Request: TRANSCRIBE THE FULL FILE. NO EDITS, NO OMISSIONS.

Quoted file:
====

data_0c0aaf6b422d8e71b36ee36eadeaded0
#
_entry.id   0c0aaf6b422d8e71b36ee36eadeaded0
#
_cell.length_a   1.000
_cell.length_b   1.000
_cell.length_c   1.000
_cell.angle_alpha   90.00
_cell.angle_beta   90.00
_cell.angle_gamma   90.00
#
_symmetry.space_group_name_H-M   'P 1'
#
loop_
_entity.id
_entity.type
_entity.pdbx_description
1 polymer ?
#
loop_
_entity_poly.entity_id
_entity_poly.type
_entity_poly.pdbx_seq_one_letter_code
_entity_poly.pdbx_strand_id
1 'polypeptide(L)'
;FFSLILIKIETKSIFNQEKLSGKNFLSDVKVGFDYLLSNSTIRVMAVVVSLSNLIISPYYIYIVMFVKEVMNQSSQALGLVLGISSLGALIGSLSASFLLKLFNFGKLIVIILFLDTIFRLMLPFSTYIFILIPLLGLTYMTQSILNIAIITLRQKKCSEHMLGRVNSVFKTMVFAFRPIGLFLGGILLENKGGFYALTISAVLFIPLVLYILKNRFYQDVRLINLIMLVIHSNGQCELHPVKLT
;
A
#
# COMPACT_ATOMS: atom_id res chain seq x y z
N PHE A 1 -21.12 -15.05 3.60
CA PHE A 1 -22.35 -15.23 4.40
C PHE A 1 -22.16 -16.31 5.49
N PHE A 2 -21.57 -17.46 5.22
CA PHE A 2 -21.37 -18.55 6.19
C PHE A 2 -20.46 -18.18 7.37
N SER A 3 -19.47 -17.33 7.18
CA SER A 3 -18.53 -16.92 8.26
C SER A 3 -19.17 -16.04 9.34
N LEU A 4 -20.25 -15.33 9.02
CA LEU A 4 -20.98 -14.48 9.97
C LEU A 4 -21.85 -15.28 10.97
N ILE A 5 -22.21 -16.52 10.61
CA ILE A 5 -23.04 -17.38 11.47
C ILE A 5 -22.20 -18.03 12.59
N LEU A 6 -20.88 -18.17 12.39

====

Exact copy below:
data_0c0aaf6b422d8e71b36ee36eadeaded0
#
_entry.id   0c0aaf6b422d8e71b36ee36eadeaded0
#
_cell.length_a   1.000
_cell.length_b   1.000
_cell.length_c   1.000
_cell.angle_alpha   90.00
_cell.angle_beta   90.00
_cell.angle_gamma   90.00
#
_symmetry.space_group_name_H-M   'P 1'
#
loop_
_entity.id
_entity.type
_entity.pdbx_description
1 polymer ?
#
loop_
_entity_poly.entity_id
_entity_poly.type
_entity_poly.pdbx_seq_one_letter_code
_entity_poly.pdbx_strand_id
1 'polypeptide(L)'
;FFSLILIKIETKSIFNQEKLSGKNFLSDVKVGFDYLLSNSTIRVMAVVVSLSNLIISPYYIYIVMFVKEVMNQSSQALGLVLGISSLGALIGSLSASFLLKLFNFGKLIVIILFLDTIFRLMLPFSTYIFILIPLLGLTYMTQSILNIAIITLRQKKCSEHMLGRVNSVFKTMVFAFRPIGLFLGGILLENKGGFYALTISAVLFIPLVLYILKNRFYQDVRLINLIMLVIHSNGQCELHPVKLT
;
A
#
# COMPACT_ATOMS: atom_id res chain seq x y z
N PHE A 1 -21.12 -15.05 3.60
CA PHE A 1 -22.35 -15.23 4.40
C PHE A 1 -22.16 -16.31 5.49
N PHE A 2 -21.57 -17.46 5.22
CA PHE A 2 -21.37 -18.55 6.19
C PHE A 2 -20.46 -18.18 7.37
N SER A 3 -19.47 -17.33 7.18
CA SER A 3 -18.53 -16.92 8.26
C SER A 3 -19.17 -16.04 9.34
N LEU A 4 -20.25 -15.33 9.02
CA LEU A 4 -20.98 -14.48 9.97
C LEU A 4 -21.85 -15.28 10.97
N ILE A 5 -22.21 -16.52 10.61
CA ILE A 5 -23.04 -17.38 11.47
C ILE A 5 -22.20 -18.03 12.59
N LEU A 6 -20.88 -18.17 12.39